Whenever a motorist in Pennsylvania is stopped on suspicion of drunk driving, the arresting officer must request that the motorist submit to a test to determine his or her blood alcohol content (“BAC”). The most common method of administering such a test is the use of a “breathalyzer,” a device that measures the amount of alcohol in a person’s lungs and then determines the amount of alcohol in the person’s blood. (The request for the test can be refused, and the consequences of a refusal were explored in this blog on May 13, 2015.) Most people, including the police who use them, assume that the breathalyzer test is both accurate and reliable, but this assumption is not necessarily correct.
The breathalyzer does not measure BAC directly. Instead, it measures the percentage of alcohol in a person’s lungs and uses a ratio (1/2,100) to determine BAC. However, this ratio may vary from person to person and even, over time, for the same person. Thus, an accurate measurement of BAC for one person may be significantly inaccurate for another person. Some harmless substances in a person’s mouth, such as mouthwash and breath fresheners, may inflate the amount of alcohol in the breathalyzer sample. Using the breathalyzer requires following an exact protocol, and any departure from this protocol can cause a false measurement.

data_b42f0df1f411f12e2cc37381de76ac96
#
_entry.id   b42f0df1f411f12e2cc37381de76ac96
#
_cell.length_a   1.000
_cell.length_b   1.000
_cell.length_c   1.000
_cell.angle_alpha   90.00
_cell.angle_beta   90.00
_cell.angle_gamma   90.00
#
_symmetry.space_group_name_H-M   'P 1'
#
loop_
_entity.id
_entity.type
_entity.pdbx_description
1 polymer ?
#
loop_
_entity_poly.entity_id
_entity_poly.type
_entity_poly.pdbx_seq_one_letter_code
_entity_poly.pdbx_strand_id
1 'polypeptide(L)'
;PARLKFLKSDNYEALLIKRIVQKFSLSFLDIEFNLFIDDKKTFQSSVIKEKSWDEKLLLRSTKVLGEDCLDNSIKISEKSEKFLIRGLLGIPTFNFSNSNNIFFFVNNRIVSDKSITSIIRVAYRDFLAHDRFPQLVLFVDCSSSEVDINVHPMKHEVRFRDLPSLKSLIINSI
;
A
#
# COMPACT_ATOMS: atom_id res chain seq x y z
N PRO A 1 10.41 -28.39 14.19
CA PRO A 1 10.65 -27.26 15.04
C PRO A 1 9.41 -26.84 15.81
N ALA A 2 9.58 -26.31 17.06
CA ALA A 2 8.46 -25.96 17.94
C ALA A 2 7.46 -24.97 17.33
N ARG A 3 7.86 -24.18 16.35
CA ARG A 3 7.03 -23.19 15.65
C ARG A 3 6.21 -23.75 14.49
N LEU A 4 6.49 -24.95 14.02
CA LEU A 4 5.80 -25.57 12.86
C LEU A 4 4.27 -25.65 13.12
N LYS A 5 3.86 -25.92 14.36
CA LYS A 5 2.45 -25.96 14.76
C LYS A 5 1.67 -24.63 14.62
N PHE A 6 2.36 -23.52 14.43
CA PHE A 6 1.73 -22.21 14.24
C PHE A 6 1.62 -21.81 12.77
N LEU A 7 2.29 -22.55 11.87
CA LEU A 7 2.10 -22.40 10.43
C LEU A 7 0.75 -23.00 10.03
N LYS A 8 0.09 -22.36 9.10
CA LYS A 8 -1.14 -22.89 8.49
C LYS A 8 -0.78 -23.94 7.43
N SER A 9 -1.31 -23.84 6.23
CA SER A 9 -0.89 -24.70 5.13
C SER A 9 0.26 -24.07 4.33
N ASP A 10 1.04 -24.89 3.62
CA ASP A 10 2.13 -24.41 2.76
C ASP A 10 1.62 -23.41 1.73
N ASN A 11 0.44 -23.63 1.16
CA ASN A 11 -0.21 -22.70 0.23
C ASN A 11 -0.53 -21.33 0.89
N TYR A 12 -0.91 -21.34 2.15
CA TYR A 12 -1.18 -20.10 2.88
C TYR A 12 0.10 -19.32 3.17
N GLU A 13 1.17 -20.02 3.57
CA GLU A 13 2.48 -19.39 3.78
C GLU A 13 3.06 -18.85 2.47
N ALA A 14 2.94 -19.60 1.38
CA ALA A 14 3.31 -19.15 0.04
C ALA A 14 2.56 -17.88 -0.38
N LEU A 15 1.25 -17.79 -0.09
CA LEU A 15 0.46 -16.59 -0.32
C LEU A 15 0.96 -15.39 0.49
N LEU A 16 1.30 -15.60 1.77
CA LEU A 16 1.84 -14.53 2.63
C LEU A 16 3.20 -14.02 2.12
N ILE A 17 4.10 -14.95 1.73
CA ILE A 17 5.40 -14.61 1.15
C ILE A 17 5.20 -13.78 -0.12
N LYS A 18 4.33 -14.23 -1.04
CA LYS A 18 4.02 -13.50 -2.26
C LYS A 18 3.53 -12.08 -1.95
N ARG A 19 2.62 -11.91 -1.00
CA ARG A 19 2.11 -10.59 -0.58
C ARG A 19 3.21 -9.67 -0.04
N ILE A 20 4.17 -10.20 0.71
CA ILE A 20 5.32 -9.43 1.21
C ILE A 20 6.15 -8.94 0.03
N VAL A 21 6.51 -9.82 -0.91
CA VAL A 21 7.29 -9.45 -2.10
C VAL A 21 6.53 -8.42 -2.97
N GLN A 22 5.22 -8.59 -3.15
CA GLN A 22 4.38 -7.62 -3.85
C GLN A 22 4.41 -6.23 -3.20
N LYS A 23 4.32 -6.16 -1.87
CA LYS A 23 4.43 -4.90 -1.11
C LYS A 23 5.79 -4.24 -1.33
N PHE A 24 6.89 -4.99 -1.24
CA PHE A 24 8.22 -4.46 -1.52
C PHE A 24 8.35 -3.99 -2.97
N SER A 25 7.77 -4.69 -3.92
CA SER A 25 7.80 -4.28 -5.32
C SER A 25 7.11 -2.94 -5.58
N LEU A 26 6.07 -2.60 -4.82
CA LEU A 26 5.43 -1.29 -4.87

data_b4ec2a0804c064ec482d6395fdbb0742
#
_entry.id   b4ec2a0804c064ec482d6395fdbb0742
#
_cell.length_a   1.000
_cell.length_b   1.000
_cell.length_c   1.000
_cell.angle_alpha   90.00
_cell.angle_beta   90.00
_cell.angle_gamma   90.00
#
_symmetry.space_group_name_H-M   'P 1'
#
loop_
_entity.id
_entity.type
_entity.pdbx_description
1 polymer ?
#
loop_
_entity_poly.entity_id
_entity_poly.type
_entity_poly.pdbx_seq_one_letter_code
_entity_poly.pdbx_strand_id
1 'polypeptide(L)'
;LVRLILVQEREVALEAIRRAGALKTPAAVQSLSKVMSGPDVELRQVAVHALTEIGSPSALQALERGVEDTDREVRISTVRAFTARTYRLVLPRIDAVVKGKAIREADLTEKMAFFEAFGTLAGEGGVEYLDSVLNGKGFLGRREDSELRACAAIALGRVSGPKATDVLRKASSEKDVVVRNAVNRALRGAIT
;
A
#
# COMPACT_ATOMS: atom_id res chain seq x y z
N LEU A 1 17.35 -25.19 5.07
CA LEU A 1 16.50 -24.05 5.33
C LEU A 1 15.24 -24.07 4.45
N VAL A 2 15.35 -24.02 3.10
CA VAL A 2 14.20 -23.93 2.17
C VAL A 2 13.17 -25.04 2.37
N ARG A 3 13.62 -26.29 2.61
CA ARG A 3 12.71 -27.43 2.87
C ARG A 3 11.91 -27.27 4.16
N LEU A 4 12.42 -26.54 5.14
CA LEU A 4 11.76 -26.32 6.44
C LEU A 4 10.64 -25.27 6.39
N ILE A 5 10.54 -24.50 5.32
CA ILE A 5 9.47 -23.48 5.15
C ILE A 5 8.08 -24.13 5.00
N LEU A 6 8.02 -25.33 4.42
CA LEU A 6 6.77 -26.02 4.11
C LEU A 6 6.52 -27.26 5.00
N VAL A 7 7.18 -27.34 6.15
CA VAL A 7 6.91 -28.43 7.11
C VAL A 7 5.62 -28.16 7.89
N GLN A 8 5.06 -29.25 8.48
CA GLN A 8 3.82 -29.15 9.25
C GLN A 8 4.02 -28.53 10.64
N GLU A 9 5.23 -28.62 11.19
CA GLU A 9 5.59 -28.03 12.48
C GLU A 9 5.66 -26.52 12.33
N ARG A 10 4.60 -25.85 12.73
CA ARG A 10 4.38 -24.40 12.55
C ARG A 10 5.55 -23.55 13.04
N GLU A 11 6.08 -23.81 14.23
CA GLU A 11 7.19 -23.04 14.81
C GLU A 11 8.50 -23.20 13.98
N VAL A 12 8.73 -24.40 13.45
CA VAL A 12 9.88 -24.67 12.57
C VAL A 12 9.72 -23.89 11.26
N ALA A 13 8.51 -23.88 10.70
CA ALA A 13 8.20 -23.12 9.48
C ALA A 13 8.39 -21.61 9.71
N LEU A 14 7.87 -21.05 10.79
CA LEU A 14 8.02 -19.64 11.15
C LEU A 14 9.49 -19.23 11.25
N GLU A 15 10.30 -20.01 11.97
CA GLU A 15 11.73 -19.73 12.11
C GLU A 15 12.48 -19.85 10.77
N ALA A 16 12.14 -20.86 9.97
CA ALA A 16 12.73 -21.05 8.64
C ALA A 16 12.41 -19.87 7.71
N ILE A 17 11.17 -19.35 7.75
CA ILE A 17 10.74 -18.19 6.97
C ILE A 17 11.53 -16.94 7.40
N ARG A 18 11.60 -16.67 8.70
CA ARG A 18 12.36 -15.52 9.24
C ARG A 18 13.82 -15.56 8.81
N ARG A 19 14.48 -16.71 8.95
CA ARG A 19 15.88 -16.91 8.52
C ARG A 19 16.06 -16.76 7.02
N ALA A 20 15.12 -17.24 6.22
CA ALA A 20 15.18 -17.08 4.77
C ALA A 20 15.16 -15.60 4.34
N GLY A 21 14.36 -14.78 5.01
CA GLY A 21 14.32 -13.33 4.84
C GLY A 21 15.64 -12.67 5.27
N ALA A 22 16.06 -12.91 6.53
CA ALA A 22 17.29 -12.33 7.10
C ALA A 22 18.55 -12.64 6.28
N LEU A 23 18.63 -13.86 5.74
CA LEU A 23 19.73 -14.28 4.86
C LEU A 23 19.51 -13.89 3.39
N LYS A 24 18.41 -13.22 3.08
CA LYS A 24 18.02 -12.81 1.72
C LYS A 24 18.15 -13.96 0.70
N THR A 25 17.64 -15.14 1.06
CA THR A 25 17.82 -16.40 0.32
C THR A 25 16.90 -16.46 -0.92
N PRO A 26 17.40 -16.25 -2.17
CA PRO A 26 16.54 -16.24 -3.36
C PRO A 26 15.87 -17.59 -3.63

Breathalyzers can malfunction. They must be carefully calibrated using air samples containing known amounts of alcohol. Each police department should keep records of when each breathalyzer has been calibrated.
A skilled criminal defense attorney can use this knowledge to impeach the breathalyzer test results if they are introduced as evidence of the defendant’s intoxication. This impeachment can have a decisive effect on the verdict, especially if the prosecution has not offered any other measurement of BAC. Any person who has failed a breathalyzer test and faces drunk driving charges may wish to consult an attorney who specializes in defending drunk driving cases for an evaluation of the facts of the case and an estimate of probable outcomes, including the chances of obtaining an acquittal.
Source: findlaw.com, “BAC Test FAQs,” Accessed June 4, 2015